1. DiamondsThe simple diamond shape that you drew in elementary school is popping up in plenty of designs. From use as a container for photos to an outline for visual emphasis to the dominant part of a photograph, the shape has plenty of flexibility. And it simple. This style is no more than a square turned on its side. The sharp lines make for interesting reference points in the design and can add an element of motion or direction that doesn’t exist otherwise. The diamond stands out in these designs because it is so different. While the shape can be used in a number of ways, it can be somewhat tricky. As a photo frame, you’ll lose parts of an image on all four corners, so you’ll need images that have more of a center focal point so that the meaning is not lost. The layering of diamond-shaped photos in the Hannington Estate design does an excellent job of this. The user doesn’t feel like anything is missing from the images. As a border or visual element, the diamond shape can serve as a place to draw the eye. Linstant Unique does this by putting the text call to action inside a diamond frame. It’s more visually interesting than just putting the text on the image alone and draws the eye into the image. Finally, Solicitor Surry takes a totally different approach and uses a diamond shape in an image to add interest. A clock might not be that visually appealing on its own, but the shape helps draw users in to the image.
2. Asymmetrical GeometryThis might be one of the best trends to pop up in a while: asymmetrical shapes in design projects. Nothing gets more boring over time that a bunch of perfectly symmetrical designs. This trend can help anyone break out of that rut with interesting shapes that immediately make you rethink balance. Asymmetrical shapes are a good tool because they are so interesting and unexpected. They provide directional emphasis – note how the top left corner of the shape used in the Ghafari website leads you to the branding, and then down the page with extra white space. The biggest challenge with asymmetrical shapes is how to deal with the white or trapped spaces that they can sometimes create. (You’ll have to get creative there, but the examples below make it look easy.) The other challenge can be ensuring that the asymmetrical design still has balance. You’ll need to play with the weights of elements – and maybe use heavier typefaces to offset the bulk that an asymmetrical shape can carry. When starting with an asymmetrical shape design, keep the concept simple. The funky shape is your design trick in this case. Opt for shapes with color to balance a white background or layer shapes with images for a more Material Design-inspired look. Another option is to experiment with 3D shapes, such as One Year in Review. No matter what option you choose, asymmetry is a definite eye-catcher. It creates a fun, funkier first impression and helps users dive deeper into the overall design. Use it for websites that are less formal and that push the envelope somewhat with style and content.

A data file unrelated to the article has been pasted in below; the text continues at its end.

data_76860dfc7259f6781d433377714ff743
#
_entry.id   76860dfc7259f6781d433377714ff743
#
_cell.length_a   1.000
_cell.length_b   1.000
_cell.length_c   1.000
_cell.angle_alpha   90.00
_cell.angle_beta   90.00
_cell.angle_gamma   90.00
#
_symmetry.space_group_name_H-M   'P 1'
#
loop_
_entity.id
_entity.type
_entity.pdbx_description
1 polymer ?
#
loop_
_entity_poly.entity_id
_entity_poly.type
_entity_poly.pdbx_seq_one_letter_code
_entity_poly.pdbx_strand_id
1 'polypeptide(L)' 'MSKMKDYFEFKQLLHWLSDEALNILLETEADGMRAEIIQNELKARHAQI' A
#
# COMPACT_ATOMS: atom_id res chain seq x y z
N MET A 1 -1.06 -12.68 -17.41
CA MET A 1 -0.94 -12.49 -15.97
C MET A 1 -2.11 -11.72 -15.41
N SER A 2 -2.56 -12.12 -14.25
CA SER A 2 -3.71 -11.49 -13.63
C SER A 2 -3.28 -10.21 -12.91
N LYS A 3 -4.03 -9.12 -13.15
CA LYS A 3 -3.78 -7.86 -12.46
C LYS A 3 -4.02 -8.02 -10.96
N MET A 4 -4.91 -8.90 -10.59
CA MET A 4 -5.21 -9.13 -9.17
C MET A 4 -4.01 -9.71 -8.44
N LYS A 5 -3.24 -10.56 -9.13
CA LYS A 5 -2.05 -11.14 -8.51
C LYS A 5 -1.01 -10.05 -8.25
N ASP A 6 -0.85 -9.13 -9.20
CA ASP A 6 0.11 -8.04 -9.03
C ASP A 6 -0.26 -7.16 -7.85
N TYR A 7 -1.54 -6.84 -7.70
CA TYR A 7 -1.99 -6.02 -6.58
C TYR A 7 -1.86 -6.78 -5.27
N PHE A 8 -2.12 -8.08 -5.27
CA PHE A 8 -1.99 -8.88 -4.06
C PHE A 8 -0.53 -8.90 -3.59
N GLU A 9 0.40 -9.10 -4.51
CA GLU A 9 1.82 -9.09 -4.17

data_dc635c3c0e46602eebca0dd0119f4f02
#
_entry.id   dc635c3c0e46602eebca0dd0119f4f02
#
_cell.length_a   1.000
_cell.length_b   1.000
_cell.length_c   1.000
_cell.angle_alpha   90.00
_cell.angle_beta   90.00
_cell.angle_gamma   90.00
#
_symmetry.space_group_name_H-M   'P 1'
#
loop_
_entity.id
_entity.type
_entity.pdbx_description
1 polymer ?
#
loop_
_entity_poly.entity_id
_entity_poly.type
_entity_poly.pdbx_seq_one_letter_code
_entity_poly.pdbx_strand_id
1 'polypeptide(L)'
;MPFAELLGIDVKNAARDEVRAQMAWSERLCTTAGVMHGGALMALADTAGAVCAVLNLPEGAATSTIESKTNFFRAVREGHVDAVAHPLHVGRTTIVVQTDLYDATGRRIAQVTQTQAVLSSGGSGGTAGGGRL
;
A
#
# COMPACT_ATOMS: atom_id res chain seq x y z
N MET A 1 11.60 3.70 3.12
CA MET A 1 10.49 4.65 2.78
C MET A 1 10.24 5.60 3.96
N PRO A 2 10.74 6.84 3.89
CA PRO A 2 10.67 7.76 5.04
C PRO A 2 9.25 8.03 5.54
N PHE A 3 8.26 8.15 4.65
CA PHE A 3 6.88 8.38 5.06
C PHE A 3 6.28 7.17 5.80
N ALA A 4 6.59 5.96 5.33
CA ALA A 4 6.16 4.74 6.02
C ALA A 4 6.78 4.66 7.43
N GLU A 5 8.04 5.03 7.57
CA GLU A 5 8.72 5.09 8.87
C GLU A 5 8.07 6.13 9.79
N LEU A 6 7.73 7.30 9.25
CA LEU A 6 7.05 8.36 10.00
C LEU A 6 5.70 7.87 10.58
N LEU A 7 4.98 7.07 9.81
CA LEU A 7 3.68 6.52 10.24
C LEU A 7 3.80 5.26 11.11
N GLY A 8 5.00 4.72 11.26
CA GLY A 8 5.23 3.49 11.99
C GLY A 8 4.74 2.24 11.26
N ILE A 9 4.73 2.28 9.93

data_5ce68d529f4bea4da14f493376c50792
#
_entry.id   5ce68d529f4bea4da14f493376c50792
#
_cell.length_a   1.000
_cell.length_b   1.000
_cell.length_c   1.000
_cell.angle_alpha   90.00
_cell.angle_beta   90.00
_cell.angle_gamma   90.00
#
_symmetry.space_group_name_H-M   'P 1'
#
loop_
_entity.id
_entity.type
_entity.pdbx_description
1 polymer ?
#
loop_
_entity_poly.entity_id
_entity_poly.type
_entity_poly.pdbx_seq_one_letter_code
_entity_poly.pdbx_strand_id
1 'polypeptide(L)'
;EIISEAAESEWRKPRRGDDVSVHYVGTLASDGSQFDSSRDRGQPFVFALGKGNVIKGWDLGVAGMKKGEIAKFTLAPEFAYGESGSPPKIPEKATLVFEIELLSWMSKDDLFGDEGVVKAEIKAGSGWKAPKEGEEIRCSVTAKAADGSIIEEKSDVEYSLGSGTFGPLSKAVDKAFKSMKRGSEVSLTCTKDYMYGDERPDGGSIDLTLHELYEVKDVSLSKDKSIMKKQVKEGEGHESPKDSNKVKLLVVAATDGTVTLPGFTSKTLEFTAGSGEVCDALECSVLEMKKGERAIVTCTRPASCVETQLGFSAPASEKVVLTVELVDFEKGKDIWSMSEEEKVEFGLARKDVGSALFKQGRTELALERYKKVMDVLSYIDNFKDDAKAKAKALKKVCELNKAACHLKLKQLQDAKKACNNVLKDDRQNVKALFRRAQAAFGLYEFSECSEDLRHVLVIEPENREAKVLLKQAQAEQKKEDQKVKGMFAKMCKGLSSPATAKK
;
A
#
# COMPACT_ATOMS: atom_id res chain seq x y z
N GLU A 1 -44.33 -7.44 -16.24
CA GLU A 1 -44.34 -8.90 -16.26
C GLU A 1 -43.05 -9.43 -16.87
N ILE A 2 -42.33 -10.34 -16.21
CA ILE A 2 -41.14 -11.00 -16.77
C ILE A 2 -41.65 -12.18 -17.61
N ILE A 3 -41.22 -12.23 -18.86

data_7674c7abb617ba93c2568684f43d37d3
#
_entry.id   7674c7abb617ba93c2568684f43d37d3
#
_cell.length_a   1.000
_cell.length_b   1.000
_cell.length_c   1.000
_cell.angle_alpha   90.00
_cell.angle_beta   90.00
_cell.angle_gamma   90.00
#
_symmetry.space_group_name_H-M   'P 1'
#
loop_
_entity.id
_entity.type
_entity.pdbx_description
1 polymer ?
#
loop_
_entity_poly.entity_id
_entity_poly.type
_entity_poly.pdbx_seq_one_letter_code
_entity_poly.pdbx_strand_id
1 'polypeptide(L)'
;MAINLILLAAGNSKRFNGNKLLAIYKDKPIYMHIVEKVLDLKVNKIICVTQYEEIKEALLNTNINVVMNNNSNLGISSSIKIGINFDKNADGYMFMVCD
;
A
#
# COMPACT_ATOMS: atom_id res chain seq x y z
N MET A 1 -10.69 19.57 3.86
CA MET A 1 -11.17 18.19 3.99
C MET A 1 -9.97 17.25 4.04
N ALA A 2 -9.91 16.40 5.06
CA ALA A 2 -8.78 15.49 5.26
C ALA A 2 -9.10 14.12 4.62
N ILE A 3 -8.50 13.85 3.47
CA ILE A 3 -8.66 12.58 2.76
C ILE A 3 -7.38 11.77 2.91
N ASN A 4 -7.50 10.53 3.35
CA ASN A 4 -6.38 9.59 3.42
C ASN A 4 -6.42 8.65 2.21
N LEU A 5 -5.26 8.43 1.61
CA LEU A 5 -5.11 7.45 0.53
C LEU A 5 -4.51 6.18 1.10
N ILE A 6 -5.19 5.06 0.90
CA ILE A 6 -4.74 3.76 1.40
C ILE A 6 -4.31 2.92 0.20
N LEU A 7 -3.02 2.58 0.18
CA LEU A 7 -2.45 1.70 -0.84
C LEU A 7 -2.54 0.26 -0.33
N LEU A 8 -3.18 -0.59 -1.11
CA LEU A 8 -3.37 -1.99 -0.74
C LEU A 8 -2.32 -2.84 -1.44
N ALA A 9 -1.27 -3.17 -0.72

3. LayeringLayering various shapes adds extra dimension to almost any design project. More tactical design patterns have made this technique more popular and combining shapes in various layers is an easy way to start. The examples below show three different ways to do it.
- Chrissen Rajathurai’s portfolio layers simple rectangles over a blurred, oversized background to bring focus and emphasis to each individual portfolio item and link. The layered effect is classic and stunning. Users want to keep moving through the design to see what other images come up next.
- Cantina Roeno layers images on an illustrated background below the scroll. The movement from the hero video homepage to phot layers makes the user slow down and look at the content on the screen. While the video is fast-paced and design for quick viewing the layered images – with interesting vertical orientation – background and text help users pause and take in the story of the winery.
- Atlis takes a totally different approach. The design uses two geometric trends – layering in a very Material Design style – and asymmetry with a box that twists and turns in to more trapezoidal forms with hover actions. The design is so simple that you can’t help but look at it. It’s also quite complex with the stretchy movement of the “Can Atlis help?” box. Keep scrolling and even more shapes with varying degrees of asymmetry pop onto the screen. This deceivingly complex site design is a lot of fun to play with.
ConclusionWhen planning your next project, think geometry! How can you use simple shapes in new and interesting ways to encourage engagement and give users something different to look at in the process. There are a lot of different ways to use geometry in design projects, pair shapes with interesting animation, color or imagery to create a design that showcases your content.
And have fun. Geometric patterns have a lighter, less formal feel than some other design concepts. Use that to your advantage when using these techniques.< p class="p4">What trends are you loving (or hating) right now? I’d love to see some of the websites that you are fascinated with. Drop me a link on Twitter; I’d love to hear from you.
Carrie Cousins is a freelance writer with more than 10 years of experience in the communications industry, including writing for print and online publications, and design and editing. You can connect with Carrie on Twitter @carriecousins.
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